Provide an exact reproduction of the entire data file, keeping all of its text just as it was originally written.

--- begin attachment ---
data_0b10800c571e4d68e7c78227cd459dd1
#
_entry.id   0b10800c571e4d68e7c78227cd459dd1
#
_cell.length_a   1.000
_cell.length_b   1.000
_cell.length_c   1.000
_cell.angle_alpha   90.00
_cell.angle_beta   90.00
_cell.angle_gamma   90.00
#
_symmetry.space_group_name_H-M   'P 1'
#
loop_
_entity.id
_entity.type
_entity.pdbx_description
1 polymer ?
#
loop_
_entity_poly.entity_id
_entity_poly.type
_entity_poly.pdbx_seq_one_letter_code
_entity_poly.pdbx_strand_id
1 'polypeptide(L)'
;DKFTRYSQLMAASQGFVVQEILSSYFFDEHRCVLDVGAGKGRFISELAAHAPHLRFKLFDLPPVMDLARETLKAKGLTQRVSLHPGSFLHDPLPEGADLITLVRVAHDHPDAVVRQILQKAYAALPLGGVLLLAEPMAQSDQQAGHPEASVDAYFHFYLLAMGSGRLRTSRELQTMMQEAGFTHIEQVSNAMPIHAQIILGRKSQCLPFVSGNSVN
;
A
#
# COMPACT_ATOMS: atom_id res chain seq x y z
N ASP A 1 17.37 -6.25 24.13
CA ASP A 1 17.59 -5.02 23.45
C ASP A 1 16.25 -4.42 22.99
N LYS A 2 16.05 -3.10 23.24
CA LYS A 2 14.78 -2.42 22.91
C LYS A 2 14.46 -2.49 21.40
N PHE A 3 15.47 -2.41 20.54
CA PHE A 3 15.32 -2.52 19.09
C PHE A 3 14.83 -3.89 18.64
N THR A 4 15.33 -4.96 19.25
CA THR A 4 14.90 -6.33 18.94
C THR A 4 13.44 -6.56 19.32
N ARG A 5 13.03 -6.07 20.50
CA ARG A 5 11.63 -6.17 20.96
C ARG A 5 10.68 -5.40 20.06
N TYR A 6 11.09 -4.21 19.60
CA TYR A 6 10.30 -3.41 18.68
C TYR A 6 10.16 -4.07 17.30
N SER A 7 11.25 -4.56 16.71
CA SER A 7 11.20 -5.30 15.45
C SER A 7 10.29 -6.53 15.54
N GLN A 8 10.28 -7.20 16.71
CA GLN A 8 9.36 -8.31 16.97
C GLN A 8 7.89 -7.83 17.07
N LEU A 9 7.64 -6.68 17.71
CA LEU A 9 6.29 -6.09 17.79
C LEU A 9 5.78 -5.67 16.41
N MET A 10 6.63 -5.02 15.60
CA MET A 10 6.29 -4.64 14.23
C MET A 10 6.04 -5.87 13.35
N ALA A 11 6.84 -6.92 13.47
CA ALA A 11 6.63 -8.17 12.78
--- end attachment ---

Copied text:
data_0b10800c571e4d68e7c78227cd459dd1
#
_entry.id   0b10800c571e4d68e7c78227cd459dd1
#
_cell.length_a   1.000
_cell.length_b   1.000
_cell.length_c   1.000
_cell.angle_alpha   90.00
_cell.angle_beta   90.00
_cell.angle_gamma   90.00
#
_symmetry.space_group_name_H-M   'P 1'
#
loop_
_entity.id
_entity.type
_entity.pdbx_description
1 polymer ?
#
loop_
_entity_poly.entity_id
_entity_poly.type
_entity_poly.pdbx_seq_one_letter_code
_entity_poly.pdbx_strand_id
1 'polypeptide(L)'
;DKFTRYSQLMAASQGFVVQEILSSYFFDEHRCVLDVGAGKGRFISELAAHAPHLRFKLFDLPPVMDLARETLKAKGLTQRVSLHPGSFLHDPLPEGADLITLVRVAHDHPDAVVRQILQKAYAALPLGGVLLLAEPMAQSDQQAGHPEASVDAYFHFYLLAMGSGRLRTSRELQTMMQEAGFTHIEQVSNAMPIHAQIILGRKSQCLPFVSGNSVN
;
A
#
# COMPACT_ATOMS: atom_id res chain seq x y z
N ASP A 1 17.37 -6.25 24.13
CA ASP A 1 17.59 -5.02 23.45
C ASP A 1 16.25 -4.42 22.99
N LYS A 2 16.05 -3.10 23.24
CA LYS A 2 14.78 -2.42 22.91
C LYS A 2 14.46 -2.49 21.40
N PHE A 3 15.47 -2.41 20.54
CA PHE A 3 15.32 -2.52 19.09
C PHE A 3 14.83 -3.89 18.64
N THR A 4 15.33 -4.96 19.25
CA THR A 4 14.90 -6.33 18.94
C THR A 4 13.44 -6.56 19.32
N ARG A 5 13.03 -6.07 20.50
CA ARG A 5 11.63 -6.17 20.96
C ARG A 5 10.68 -5.40 20.06
N TYR A 6 11.09 -4.21 19.60
CA TYR A 6 10.30 -3.41 18.68
C TYR A 6 10.16 -4.07 17.30
N SER A 7 11.25 -4.56 16.71
CA SER A 7 11.20 -5.30 15.45
C SER A 7 10.29 -6.53 15.54
N GLN A 8 10.28 -7.20 16.71
CA GLN A 8 9.36 -8.31 16.97
C GLN A 8 7.89 -7.83 17.07
N LEU A 9 7.64 -6.68 17.71
CA LEU A 9 6.29 -6.09 17.79
C LEU A 9 5.78 -5.67 16.41
N MET A 10 6.63 -5.02 15.60
CA MET A 10 6.29 -4.64 14.23
C MET A 10 6.04 -5.87 13.35
N ALA A 11 6.84 -6.92 13.47
CA ALA A 11 6.63 -8.17 12.78